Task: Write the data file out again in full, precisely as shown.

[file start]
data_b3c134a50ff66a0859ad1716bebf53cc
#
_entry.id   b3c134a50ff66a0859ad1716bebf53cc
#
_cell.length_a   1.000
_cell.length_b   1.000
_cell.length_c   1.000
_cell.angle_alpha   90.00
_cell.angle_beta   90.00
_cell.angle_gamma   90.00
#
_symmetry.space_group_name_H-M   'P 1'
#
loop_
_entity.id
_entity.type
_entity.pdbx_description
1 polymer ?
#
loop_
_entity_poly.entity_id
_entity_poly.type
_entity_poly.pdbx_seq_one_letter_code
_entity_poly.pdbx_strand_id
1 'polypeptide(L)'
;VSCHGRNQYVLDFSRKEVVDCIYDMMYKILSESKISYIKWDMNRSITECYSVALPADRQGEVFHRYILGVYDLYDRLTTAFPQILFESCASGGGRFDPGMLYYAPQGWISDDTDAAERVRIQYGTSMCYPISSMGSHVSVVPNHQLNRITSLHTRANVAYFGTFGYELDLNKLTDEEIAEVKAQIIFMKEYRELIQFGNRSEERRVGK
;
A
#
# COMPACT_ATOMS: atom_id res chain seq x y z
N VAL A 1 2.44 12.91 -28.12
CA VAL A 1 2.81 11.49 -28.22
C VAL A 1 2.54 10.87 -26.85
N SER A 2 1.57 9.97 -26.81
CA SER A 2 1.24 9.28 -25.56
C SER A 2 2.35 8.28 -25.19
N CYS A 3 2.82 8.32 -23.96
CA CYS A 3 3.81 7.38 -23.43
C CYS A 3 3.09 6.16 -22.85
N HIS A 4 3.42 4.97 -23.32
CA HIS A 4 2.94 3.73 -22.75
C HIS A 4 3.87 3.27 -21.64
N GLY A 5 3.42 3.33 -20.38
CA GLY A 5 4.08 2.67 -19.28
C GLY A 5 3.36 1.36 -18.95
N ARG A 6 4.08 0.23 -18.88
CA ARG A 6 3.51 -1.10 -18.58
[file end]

data_b3c134a50ff66a0859ad1716bebf53cc
#
_entry.id   b3c134a50ff66a0859ad1716bebf53cc
#
_cell.length_a   1.000
_cell.length_b   1.000
_cell.length_c   1.000
_cell.angle_alpha   90.00
_cell.angle_beta   90.00
_cell.angle_gamma   90.00
#
_symmetry.space_group_name_H-M   'P 1'
#
loop_
_entity.id
_entity.type
_entity.pdbx_description
1 polymer ?
#
loop_
_entity_poly.entity_id
_entity_poly.type
_entity_poly.pdbx_seq_one_letter_code
_entity_poly.pdbx_strand_id
1 'polypeptide(L)'
;VSCHGRNQYVLDFSRKEVVDCIYDMMYKILSESKISYIKWDMNRSITECYSVALPADRQGEVFHRYILGVYDLYDRLTTAFPQILFESCASGGGRFDPGMLYYAPQGWISDDTDAAERVRIQYGTSMCYPISSMGSHVSVVPNHQLNRITSLHTRANVAYFGTFGYELDLNKLTDEEIAEVKAQIIFMKEYRELIQFGNRSEERRVGK
;
A
#
# COMPACT_ATOMS: atom_id res chain seq x y z
N VAL A 1 2.44 12.91 -28.12
CA VAL A 1 2.81 11.49 -28.22
C VAL A 1 2.54 10.87 -26.85
N SER A 2 1.57 9.97 -26.81
CA SER A 2 1.24 9.28 -25.56
C SER A 2 2.35 8.28 -25.19
N CYS A 3 2.82 8.32 -23.96
CA CYS A 3 3.81 7.38 -23.43
C CYS A 3 3.09 6.16 -22.85
N HIS A 4 3.42 4.97 -23.32
CA HIS A 4 2.94 3.73 -22.75
C HIS A 4 3.87 3.27 -21.64
N GLY A 5 3.42 3.33 -20.38
CA GLY A 5 4.08 2.67 -19.28
C GLY A 5 3.36 1.36 -18.95
N ARG A 6 4.08 0.23 -18.88
CA ARG A 6 3.51 -1.10 -18.58